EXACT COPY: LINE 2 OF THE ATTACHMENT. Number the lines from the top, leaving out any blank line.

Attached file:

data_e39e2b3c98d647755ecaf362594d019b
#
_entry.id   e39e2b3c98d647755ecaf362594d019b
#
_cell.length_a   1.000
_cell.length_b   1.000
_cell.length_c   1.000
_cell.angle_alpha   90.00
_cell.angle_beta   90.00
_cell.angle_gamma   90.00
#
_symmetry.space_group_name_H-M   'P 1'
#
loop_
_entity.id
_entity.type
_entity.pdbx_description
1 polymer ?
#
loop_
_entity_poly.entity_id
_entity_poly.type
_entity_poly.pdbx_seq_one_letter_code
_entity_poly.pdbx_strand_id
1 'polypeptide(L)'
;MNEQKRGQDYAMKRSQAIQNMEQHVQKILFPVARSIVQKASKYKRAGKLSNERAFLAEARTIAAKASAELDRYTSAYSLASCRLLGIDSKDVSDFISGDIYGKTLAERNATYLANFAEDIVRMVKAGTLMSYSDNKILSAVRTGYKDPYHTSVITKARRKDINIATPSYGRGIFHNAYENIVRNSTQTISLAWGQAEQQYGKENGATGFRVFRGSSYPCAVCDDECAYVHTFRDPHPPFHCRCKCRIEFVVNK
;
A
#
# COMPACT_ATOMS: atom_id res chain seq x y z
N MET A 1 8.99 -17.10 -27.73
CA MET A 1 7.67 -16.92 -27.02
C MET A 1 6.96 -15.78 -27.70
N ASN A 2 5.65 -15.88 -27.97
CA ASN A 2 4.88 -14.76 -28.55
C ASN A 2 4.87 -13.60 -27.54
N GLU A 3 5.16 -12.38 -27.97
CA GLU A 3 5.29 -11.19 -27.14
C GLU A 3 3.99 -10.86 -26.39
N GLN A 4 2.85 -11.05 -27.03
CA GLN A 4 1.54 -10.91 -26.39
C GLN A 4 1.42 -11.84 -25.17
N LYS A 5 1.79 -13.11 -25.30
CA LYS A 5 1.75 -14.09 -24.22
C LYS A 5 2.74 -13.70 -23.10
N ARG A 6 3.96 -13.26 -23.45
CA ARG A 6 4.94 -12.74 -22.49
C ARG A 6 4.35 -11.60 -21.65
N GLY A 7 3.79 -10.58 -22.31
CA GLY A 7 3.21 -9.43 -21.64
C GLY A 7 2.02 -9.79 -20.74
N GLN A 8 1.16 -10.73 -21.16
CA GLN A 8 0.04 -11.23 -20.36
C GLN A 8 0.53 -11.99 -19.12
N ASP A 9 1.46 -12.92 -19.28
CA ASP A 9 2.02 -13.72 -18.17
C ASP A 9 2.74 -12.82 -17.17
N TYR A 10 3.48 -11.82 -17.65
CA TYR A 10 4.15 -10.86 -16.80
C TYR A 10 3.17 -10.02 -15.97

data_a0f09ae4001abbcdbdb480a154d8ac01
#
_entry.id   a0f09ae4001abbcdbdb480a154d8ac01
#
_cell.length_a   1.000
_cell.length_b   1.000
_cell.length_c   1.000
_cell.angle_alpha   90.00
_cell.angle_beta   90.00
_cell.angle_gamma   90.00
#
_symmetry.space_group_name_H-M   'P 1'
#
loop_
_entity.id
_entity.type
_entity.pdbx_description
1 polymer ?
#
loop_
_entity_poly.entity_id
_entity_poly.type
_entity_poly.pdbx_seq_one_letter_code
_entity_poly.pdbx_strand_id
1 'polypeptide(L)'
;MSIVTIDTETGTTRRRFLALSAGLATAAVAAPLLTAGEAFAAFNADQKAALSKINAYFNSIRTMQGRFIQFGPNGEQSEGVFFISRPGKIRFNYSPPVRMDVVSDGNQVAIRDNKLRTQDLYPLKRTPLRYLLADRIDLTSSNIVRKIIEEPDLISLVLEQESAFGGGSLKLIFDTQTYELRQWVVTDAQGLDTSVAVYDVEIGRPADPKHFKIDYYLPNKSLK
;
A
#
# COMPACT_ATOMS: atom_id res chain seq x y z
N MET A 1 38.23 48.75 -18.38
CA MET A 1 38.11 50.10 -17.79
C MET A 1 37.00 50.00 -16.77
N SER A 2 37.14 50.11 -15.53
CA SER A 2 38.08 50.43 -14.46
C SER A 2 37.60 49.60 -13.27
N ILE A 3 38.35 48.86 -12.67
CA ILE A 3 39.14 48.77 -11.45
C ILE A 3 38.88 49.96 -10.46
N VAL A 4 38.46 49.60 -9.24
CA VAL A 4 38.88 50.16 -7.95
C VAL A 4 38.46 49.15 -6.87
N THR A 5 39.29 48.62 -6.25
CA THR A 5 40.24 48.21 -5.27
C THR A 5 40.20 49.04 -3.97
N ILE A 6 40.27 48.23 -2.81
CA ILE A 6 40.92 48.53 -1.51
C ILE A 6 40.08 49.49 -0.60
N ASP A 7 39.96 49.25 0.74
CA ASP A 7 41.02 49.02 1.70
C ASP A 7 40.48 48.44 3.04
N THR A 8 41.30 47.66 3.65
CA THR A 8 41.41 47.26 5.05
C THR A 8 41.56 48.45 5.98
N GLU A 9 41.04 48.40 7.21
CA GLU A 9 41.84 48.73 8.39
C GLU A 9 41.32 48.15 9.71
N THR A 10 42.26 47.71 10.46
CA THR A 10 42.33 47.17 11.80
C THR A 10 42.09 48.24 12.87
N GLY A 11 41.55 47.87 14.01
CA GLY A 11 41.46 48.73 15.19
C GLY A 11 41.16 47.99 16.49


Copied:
#